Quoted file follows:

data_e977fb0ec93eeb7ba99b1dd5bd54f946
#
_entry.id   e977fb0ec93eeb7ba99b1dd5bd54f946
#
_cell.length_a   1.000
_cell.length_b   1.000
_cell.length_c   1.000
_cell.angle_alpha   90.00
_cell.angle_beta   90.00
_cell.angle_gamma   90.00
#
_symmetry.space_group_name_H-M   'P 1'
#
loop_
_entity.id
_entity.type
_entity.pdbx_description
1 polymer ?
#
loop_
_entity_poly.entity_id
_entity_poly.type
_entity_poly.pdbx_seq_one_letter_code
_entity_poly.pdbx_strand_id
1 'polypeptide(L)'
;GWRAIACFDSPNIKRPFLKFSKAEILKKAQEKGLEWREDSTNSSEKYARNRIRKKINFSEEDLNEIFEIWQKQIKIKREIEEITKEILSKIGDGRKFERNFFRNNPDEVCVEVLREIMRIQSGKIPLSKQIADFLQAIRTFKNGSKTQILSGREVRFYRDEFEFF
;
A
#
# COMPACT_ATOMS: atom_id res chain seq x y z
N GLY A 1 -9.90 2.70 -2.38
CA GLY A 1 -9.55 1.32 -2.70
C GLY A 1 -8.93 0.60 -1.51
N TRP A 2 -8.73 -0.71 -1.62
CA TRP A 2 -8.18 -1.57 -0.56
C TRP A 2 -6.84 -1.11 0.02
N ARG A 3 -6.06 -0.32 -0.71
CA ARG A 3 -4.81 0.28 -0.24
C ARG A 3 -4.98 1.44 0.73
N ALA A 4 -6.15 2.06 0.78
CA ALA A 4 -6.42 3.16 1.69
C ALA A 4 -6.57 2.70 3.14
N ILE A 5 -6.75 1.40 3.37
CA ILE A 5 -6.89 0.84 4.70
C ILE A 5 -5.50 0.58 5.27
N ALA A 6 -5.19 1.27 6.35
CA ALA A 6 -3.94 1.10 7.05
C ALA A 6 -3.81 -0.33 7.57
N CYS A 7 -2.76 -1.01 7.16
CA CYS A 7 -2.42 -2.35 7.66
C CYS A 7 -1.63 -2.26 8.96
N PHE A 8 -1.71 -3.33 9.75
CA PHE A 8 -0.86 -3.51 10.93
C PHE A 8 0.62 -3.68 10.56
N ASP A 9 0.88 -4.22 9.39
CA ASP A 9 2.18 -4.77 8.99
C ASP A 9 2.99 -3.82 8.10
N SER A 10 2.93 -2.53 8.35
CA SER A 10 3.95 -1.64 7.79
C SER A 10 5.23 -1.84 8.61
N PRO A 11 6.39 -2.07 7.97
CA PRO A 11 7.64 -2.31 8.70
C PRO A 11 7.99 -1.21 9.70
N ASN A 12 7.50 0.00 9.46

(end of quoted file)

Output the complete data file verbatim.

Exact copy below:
data_e977fb0ec93eeb7ba99b1dd5bd54f946
#
_entry.id   e977fb0ec93eeb7ba99b1dd5bd54f946
#
_cell.length_a   1.000
_cell.length_b   1.000
_cell.length_c   1.000
_cell.angle_alpha   90.00
_cell.angle_beta   90.00
_cell.angle_gamma   90.00
#
_symmetry.space_group_name_H-M   'P 1'
#
loop_
_entity.id
_entity.type
_entity.pdbx_description
1 polymer ?
#
loop_
_entity_poly.entity_id
_entity_poly.type
_entity_poly.pdbx_seq_one_letter_code
_entity_poly.pdbx_strand_id
1 'polypeptide(L)'
;GWRAIACFDSPNIKRPFLKFSKAEILKKAQEKGLEWREDSTNSSEKYARNRIRKKINFSEEDLNEIFEIWQKQIKIKREIEEITKEILSKIGDGRKFERNFFRNNPDEVCVEVLREIMRIQSGKIPLSKQIADFLQAIRTFKNGSKTQILSGREVRFYRDEFEFF
;
A
#
# COMPACT_ATOMS: atom_id res chain seq x y z
N GLY A 1 -9.90 2.70 -2.38
CA GLY A 1 -9.55 1.32 -2.70
C GLY A 1 -8.93 0.60 -1.51
N TRP A 2 -8.73 -0.71 -1.62
CA TRP A 2 -8.18 -1.57 -0.56
C TRP A 2 -6.84 -1.11 0.02
N ARG A 3 -6.06 -0.32 -0.71
CA ARG A 3 -4.81 0.28 -0.24
C ARG A 3 -4.98 1.44 0.73
N ALA A 4 -6.15 2.06 0.78
CA ALA A 4 -6.42 3.16 1.69
C ALA A 4 -6.57 2.70 3.14
N ILE A 5 -6.75 1.40 3.37
CA ILE A 5 -6.89 0.84 4.70
C ILE A 5 -5.50 0.58 5.27
N ALA A 6 -5.19 1.27 6.35
CA ALA A 6 -3.94 1.10 7.05
C ALA A 6 -3.81 -0.33 7.57
N CYS A 7 -2.76 -1.01 7.16
CA CYS A 7 -2.42 -2.35 7.66
C CYS A 7 -1.63 -2.26 8.96
N PHE A 8 -1.71 -3.33 9.75
CA PHE A 8 -0.86 -3.51 10.93
C PHE A 8 0.62 -3.68 10.56
N ASP A 9 0.88 -4.22 9.39
CA ASP A 9 2.18 -4.77 8.99
C ASP A 9 2.99 -3.82 8.10
N SER A 10 2.93 -2.53 8.35
CA SER A 10 3.95 -1.64 7.79
C SER A 10 5.23 -1.84 8.61
N PRO A 11 6.39 -2.07 7.97
CA PRO A 11 7.64 -2.31 8.70
C PRO A 11 7.99 -1.21 9.70
N ASN A 12 7.50 0.00 9.46